Samuel Hendy Caldecutt was born in Liverpool, England on 7 February 1883, the son of William Henry and Sarah Caldecutt. His father was a plumber who died when Samuel was a child. On 7 October 1909 Samuel married Eveline Elizabeth Beeston at All Saints Church, Toxteth Park, Liverpool and the couple lived with Eveline’s parents for the first few years of their marriage.
Samuel engaged as an assistant smoke room steward in the Steward's Department on board the
Lusitania at Liverpool on 12 April 1915 at a monthly rate of pay of £4-5s-0d, (£4.25) and joined the vessel at 7am on 17 April, before she sailed out of the River Mersey for the last time. It was not the first time that he had served on the vessel, being a ship’s steward by profession.
He survived the sinking three weeks later, when the liner was off the coast of southern Ireland only hours away from her home port, and described his experience of it to a reporter of 'The Wallasey News', which was published on Saturday 15 May 1915. He was very concerned that some allegations that had appeared in the press that the crew had not behaved in a proper manner should be refuted.
He had helped to launch Lifeboat number 13, which he estimated had contained 40 women and children, and went on to say:
"Considering the nature of the explosions and the short time the ship remained afloat, both the discipline on board and the number of people saved was remarkable."
He also elaborated on this theme to a reporter from 'The Wallasey and Wirral Chronicle', published on the same day: -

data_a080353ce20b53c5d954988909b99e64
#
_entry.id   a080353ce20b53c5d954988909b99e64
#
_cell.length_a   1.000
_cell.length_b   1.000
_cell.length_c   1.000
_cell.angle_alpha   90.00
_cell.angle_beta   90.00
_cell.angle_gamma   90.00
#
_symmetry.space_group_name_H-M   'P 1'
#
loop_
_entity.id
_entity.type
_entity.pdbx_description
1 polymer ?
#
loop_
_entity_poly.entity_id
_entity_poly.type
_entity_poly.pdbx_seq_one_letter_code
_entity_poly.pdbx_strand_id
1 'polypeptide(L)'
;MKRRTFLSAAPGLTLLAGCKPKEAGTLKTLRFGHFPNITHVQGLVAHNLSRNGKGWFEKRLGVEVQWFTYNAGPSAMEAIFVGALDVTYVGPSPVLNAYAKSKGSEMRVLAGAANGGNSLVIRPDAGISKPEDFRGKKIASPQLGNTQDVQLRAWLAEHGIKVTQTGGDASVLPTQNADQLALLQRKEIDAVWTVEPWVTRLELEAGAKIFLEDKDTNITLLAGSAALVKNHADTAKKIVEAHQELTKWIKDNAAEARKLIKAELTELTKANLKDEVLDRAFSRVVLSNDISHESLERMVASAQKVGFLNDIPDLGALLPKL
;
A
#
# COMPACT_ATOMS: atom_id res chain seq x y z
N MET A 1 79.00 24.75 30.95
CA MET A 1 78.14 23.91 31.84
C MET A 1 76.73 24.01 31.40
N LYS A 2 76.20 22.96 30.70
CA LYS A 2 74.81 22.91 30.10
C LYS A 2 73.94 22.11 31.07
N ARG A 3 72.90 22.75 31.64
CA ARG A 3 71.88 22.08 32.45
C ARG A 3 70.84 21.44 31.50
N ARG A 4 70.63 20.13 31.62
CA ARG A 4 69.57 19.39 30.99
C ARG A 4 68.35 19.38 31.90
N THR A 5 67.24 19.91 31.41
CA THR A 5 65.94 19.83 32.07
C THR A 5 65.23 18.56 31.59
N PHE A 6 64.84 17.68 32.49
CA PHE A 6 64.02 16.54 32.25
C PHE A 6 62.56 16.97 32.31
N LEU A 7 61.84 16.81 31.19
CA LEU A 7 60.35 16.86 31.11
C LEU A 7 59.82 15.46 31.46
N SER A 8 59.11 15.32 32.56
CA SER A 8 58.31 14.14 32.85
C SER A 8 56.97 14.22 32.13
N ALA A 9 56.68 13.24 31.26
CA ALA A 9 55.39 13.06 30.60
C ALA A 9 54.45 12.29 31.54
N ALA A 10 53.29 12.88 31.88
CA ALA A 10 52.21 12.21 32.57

"Samuel Caldecott (sic.)..... has pointed out that a splendid discipline obtained among the crew.
Mr. Caldecott has stated that seven and thirteen have always been his lucky numbers. He was born on the 7th, married on the 7th and was saved from drowning on the 7th of May in No. 13 Lifeboat. "When I saw the boat’s number I knew that I should be saved, and was convinced of it when I remembered that it was also the seventh day of the month"."
Two female crew members, Stewardesses May Bird and Fanny Morecroft and Steward’s Boy William Borrows also owed their lives to being picked up by Lifeboat number 13.
On his return to Wallasey he went over to the offices of the Cunard Steam Ship Company in Water Street, Liverpool and was officially discharged from the
Lusitania's final voyage. Upon his discharge he was paid the balance of wages owed to him in respect of the liner’s last ever voyage, which amounted to £4-9s-6d, (£4.47½). His service for this amount was reckoned to be from 17 April until 8 May 1915, 24 hours after the liner had been sunk.
Cunard records show the assistant smoke room steward's surname to be spelled Caldicott, and is shown with an 'e' in the local newspaper accounts, however; his correct surname was certainly Caldecutt.
Samuel Caldecutt continued to serve as a smoke room steward for many years after his ordeal, serving principally on the Cunarder RMS Aquitania.
Samuel Caldecutt died on the 1 March 1944 at Herrison Hospital, Herrison, Dorset, England, aged 61 years. His wife had predeceased him on the 25 August 1924 at Southampton, Hampshire, England.
Register of Birth, Marriages, and Deaths, 1901 Census of England and Wales, 1911 Census of England and Wales, Cunard Records, New York Passenger Lists 1820 – 1957, PRO BT 100/345, Wallasey News (Photo 15/05/15), Wallasey & Wirral Chronicle, Probate Records, PRO BT 350.